Updated and costed child and adolescent policies on mental health do not exist in many of the countries in Africa. Out of 39 countries that responded to the Mental Health ATLAS 2019, 11 countries indicated they had standalone child and adolescent mental health policies and/or strategies. Nine countries out of the 39 that responded indicated they had in-patient services for children and adolescents, while 12 indicated they had out-patient services for children and adolescents.
Only five out of 39 countries that responded had community-based child and adolescent mental health.
The most recent data indicates that on average, African ministries of health allocate about 90 US cents per capita to mental health, up from 10 US cents in 2016. This is often allocated to large psychiatric institutions in the bigger cities, with only about 15% getting to the primary and the community health levels.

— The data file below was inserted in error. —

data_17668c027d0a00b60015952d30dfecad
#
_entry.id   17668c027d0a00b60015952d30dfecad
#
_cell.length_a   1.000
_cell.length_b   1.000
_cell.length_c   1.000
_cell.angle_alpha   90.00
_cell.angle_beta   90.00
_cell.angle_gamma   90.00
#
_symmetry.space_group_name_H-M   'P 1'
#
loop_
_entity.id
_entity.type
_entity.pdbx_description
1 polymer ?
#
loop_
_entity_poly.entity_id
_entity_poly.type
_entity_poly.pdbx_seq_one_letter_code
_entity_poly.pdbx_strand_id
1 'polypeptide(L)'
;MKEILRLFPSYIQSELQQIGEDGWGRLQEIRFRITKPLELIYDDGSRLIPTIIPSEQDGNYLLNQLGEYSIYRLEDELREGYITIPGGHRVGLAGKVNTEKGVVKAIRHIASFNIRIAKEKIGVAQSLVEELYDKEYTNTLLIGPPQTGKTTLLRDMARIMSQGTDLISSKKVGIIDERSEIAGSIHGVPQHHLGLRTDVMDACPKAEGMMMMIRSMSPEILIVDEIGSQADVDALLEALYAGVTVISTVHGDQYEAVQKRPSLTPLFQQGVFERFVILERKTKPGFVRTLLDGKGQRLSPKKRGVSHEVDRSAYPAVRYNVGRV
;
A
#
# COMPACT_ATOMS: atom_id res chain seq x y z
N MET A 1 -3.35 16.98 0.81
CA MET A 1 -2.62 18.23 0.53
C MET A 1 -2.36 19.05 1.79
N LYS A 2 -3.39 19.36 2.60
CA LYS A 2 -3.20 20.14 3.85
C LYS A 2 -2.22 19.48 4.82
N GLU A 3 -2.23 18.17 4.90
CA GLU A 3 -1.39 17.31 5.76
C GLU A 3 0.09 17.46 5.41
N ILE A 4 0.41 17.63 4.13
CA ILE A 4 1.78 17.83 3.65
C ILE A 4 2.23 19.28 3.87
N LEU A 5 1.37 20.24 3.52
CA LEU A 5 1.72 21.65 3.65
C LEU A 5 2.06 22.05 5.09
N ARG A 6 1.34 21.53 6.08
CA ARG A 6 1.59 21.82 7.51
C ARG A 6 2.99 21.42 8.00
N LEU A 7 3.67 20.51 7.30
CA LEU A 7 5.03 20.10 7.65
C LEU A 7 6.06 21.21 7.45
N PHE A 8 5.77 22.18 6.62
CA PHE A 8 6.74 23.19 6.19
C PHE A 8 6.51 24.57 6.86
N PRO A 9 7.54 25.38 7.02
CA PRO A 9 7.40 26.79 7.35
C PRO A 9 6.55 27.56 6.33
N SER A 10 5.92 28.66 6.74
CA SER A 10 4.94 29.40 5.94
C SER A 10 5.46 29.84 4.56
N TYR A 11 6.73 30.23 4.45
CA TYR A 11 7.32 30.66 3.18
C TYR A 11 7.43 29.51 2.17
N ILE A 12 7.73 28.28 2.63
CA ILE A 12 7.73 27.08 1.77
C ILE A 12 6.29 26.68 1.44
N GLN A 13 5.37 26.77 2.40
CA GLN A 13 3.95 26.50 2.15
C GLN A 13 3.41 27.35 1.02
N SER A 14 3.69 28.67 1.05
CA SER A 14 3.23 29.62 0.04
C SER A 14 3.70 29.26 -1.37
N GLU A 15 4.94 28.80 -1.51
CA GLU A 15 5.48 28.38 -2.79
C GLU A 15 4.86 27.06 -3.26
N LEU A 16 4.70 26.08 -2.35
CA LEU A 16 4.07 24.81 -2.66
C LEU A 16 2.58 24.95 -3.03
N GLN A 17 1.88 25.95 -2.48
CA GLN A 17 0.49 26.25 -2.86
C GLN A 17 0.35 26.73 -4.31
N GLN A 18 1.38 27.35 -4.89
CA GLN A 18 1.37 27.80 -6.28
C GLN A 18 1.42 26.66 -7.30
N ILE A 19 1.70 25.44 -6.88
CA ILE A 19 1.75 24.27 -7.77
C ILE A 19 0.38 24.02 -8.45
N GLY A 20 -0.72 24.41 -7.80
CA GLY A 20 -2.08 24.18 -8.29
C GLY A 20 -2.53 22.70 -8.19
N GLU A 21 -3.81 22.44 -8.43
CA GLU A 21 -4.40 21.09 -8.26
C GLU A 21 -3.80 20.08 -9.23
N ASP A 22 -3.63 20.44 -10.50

Yet the evidence shows that investing in child mental health in Africa will pay off in the future. The UNICEF State of the World’s Children Report reveals that schools-based interventions addressing anxiety, depression and suicide provide a return on investment of US$21.5 for every US$1 over 80 years.
“Covid and the response measures have created an environment on uncertainty, isolation and anxiety. The number of children targeted for mental health and psychosocial support across West and Central Africa since the pre-Covid period has almost doubled (87%) from just below 1.1 million in 2019 to almost 2 million in 2021. Sadly, these estimates are probably only part of the real need. Long-term investments for child and adolescent mental health care in Africa is needed to turn recent donor support into sustainable services,” said Marie-Pierre Poirier, UNICEF regional director for West and Central Africa.
“We urge member states and regional bodies to prioritise and commit to further investing in the mental health of children and young people across Africa. This is an essential part of our care for children.”